Washington Post columnist Jennifer Rubin decided President George H.W. Bush's was the perfect opportunity to chide Republicans and the National Rifle Association for "smearing honorable public servants."
Specifically, Rubin referred to a 1995 letter Bush 41 sent to the NRA rescinding his NRA life membership. This was the letter:
May 3, 1995
Dear Mr. Washington,
I was outraged when, even in the wake of the Oklahoma City tragedy, Mr. Wayne LaPierre, executive vice president of N.R.A., defended his attack on federal agents as "jack-booted thugs." To attack Secret Service agents or A.T.F. people or any government law enforcement people as "wearing Nazi bucket helmets and black storm trooper uniforms" wanting to "attack law abiding citizens" is a vicious slander on good people.
Al Whicher, who served on my [ United States Secret Service ] detail when I was Vice President and President, was killed in Oklahoma City. He was no Nazi. He was a kind man, a loving parent, a man dedicated to serving his country -- and serve it well he did.
In 1993, I attended the wake for A.T.F. agent Steve Willis, another dedicated officer who did his duty. I can assure you that this honorable man, killed by weird cultists, was no Nazi.
John Magaw, who used to head the U.S.S.S. and now heads A.T.F., is one of the most principled, decent men I have ever known. He would be the last to condone the kind of illegal behavior your ugly letter charges. The same is true for the F.B.I.'s able Director Louis Freeh. I appointed Mr. Freeh to the Federal Bench. His integrity and honor are beyond question.
Both John Magaw and Judge Freeh were in office when I was President. They both now serve in the current administration. They both have badges. Neither of them would ever give the government's "go ahead to harass, intimidate, even murder law abiding citizens." (Your words)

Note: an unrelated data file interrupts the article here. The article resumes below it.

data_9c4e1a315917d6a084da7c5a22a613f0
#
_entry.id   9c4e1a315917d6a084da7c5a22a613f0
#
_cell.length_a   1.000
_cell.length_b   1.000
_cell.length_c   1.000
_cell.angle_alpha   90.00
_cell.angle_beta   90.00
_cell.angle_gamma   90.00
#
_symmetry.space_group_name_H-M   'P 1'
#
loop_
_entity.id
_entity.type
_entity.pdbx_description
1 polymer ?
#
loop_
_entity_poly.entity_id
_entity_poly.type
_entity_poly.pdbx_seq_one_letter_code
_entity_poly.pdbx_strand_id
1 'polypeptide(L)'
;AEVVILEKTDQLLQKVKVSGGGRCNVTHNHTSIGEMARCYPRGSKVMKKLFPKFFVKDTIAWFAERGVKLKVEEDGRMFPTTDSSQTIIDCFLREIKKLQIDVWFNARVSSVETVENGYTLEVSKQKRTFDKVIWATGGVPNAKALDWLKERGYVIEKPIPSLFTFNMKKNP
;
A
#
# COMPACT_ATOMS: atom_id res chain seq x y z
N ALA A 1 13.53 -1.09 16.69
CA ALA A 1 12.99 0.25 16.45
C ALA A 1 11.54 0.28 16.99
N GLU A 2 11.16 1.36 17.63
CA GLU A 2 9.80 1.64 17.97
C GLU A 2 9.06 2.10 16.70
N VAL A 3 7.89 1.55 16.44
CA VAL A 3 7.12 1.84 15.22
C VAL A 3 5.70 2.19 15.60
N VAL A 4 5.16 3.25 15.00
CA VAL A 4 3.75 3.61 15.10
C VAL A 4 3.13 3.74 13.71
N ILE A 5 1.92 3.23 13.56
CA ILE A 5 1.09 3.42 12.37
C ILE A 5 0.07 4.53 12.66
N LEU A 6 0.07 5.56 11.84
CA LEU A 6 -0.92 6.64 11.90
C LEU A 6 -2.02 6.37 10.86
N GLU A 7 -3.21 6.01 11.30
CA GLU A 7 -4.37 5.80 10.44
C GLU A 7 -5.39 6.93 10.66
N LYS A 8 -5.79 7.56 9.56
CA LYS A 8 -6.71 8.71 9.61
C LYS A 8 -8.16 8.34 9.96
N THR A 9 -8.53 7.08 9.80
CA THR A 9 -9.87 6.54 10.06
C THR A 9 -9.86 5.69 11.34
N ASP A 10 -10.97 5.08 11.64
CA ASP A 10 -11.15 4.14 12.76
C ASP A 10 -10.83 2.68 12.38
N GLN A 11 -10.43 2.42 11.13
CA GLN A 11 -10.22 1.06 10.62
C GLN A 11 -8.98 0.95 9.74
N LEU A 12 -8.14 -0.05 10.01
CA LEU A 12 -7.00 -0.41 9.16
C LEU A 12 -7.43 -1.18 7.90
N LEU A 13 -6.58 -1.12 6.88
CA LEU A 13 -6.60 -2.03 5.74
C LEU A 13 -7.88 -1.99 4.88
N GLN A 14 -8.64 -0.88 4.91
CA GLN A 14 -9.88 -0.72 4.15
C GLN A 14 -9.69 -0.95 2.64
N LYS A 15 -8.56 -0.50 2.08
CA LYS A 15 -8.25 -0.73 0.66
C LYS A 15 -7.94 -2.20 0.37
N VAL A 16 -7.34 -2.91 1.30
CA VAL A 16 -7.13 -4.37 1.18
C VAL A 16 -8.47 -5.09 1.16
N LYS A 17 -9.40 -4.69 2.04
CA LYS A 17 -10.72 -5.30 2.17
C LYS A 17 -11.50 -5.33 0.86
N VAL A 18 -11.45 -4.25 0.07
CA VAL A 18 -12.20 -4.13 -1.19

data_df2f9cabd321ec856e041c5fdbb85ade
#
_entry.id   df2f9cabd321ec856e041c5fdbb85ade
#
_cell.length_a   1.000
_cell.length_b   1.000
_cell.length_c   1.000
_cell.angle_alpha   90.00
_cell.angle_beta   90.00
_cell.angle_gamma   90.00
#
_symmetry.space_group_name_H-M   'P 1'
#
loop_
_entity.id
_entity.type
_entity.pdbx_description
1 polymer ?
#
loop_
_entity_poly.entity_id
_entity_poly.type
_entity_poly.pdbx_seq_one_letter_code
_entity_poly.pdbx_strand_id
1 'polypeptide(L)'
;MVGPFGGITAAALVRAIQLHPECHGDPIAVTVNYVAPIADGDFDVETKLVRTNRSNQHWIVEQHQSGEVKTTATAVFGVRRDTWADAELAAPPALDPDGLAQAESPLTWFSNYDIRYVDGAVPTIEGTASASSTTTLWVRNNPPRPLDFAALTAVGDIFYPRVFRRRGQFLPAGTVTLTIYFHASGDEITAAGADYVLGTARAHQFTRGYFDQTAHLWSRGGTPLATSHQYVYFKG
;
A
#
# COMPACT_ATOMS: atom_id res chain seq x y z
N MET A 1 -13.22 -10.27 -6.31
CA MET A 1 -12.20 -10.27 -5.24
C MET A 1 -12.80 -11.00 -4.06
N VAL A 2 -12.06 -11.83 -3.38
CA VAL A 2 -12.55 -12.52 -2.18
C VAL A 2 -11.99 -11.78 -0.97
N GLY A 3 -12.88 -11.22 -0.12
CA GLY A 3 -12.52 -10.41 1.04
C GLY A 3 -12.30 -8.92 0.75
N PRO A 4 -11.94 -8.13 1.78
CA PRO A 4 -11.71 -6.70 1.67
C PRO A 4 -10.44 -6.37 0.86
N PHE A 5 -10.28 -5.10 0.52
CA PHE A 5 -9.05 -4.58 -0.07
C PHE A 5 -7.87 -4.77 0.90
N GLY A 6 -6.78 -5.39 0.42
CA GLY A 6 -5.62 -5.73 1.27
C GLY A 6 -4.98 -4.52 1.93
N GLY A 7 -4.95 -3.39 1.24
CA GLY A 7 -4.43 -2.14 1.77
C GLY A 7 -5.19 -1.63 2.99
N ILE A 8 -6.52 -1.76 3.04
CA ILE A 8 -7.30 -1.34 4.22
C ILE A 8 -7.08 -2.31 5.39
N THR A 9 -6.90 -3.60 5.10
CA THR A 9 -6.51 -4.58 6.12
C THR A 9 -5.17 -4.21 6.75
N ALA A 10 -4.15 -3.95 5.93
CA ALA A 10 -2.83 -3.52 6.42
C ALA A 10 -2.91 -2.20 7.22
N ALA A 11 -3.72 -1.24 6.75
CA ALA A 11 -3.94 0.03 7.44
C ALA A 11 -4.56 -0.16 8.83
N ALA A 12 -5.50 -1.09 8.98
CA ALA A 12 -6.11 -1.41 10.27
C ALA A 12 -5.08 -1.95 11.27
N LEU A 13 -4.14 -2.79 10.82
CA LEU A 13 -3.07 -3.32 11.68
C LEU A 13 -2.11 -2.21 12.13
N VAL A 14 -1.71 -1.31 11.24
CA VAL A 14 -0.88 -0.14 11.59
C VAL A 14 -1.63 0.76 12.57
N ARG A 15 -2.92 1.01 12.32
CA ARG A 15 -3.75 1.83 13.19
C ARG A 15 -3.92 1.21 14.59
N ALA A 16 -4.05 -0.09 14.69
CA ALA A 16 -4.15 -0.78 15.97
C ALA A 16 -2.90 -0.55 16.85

I am a gun owner and an avid hunter. Over the years I have agreed with most of N.R.A.'s objectives, particularly your educational and training efforts, and your fundamental stance in favor of owning guns.
However, your broadside against Federal agents deeply offends my own sense of decency and honor; and it offends my concept of service to country. It indirectly slanders a wide array of government law enforcement officials, who are out there, day and night, laying their lives on the line for all of us.
You have not repudiated Mr. LaPierre's unwarranted attack. Therefore, I resign as a Life Member of N.R.A., said resignation to be effective upon your receipt of this letter. Please remove my name from your membership list.
According to Rubin, the NRA – and specifically LaPierre – have continued to use the tactics President George H.W. Bush had issues with.
"LaPierre has still been at it, as when he declared at the Conservative Political Action Conference (CPAC) that Democrats were nothing less than socialists who want to rob Americans of all their freedoms," Rubin wrote.